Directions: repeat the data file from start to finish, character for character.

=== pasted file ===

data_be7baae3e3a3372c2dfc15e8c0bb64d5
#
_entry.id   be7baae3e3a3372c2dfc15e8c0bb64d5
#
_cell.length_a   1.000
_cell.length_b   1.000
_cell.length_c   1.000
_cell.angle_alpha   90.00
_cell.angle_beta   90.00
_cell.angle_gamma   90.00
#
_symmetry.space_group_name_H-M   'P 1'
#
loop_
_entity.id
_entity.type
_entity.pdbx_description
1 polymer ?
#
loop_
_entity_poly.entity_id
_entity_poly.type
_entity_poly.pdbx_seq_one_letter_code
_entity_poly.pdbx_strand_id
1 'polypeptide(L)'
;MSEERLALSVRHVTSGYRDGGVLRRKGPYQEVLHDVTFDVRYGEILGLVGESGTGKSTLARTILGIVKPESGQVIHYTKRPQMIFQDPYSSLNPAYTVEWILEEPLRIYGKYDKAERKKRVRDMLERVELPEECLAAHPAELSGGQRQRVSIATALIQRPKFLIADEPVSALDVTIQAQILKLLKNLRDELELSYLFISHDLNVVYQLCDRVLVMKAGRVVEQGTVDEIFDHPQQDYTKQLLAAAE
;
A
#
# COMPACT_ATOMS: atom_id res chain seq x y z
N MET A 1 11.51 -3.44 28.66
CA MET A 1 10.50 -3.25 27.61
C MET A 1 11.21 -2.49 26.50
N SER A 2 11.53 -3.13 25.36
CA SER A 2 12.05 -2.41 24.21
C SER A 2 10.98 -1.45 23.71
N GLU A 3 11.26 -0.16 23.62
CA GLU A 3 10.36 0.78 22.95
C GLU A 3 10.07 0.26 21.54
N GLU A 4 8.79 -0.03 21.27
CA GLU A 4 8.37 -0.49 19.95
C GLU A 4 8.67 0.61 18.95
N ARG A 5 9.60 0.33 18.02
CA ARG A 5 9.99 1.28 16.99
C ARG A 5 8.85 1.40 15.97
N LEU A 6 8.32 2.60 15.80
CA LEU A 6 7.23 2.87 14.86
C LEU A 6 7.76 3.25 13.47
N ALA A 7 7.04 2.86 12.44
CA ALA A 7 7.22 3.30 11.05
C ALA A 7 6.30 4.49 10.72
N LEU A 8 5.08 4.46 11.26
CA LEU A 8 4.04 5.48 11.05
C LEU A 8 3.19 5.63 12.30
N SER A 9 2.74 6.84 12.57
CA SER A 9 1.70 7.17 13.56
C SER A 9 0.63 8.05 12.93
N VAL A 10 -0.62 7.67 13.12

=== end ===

data_be7baae3e3a3372c2dfc15e8c0bb64d5
#
_entry.id   be7baae3e3a3372c2dfc15e8c0bb64d5
#
_cell.length_a   1.000
_cell.length_b   1.000
_cell.length_c   1.000
_cell.angle_alpha   90.00
_cell.angle_beta   90.00
_cell.angle_gamma   90.00
#
_symmetry.space_group_name_H-M   'P 1'
#
loop_
_entity.id
_entity.type
_entity.pdbx_description
1 polymer ?
#
loop_
_entity_poly.entity_id
_entity_poly.type
_entity_poly.pdbx_seq_one_letter_code
_entity_poly.pdbx_strand_id
1 'polypeptide(L)'
;MSEERLALSVRHVTSGYRDGGVLRRKGPYQEVLHDVTFDVRYGEILGLVGESGTGKSTLARTILGIVKPESGQVIHYTKRPQMIFQDPYSSLNPAYTVEWILEEPLRIYGKYDKAERKKRVRDMLERVELPEECLAAHPAELSGGQRQRVSIATALIQRPKFLIADEPVSALDVTIQAQILKLLKNLRDELELSYLFISHDLNVVYQLCDRVLVMKAGRVVEQGTVDEIFDHPQQDYTKQLLAAAE
;
A
#
# COMPACT_ATOMS: atom_id res chain seq x y z
N MET A 1 11.51 -3.44 28.66
CA MET A 1 10.50 -3.25 27.61
C MET A 1 11.21 -2.49 26.50
N SER A 2 11.53 -3.13 25.36
CA SER A 2 12.05 -2.41 24.21
C SER A 2 10.98 -1.45 23.71
N GLU A 3 11.26 -0.16 23.62
CA GLU A 3 10.36 0.78 22.95
C GLU A 3 10.07 0.26 21.54
N GLU A 4 8.79 -0.03 21.27
CA GLU A 4 8.37 -0.49 19.95
C GLU A 4 8.67 0.61 18.95
N ARG A 5 9.60 0.33 18.02
CA ARG A 5 9.99 1.28 16.99
C ARG A 5 8.85 1.40 15.97
N LEU A 6 8.32 2.60 15.80
CA LEU A 6 7.23 2.87 14.86
C LEU A 6 7.76 3.25 13.47
N ALA A 7 7.04 2.86 12.44
CA ALA A 7 7.22 3.30 11.05
C ALA A 7 6.30 4.49 10.72
N LEU A 8 5.08 4.46 11.26
CA LEU A 8 4.04 5.48 11.05
C LEU A 8 3.19 5.63 12.30
N SER A 9 2.74 6.84 12.57
CA SER A 9 1.70 7.17 13.56
C SER A 9 0.63 8.05 12.93
N VAL A 10 -0.62 7.67 13.12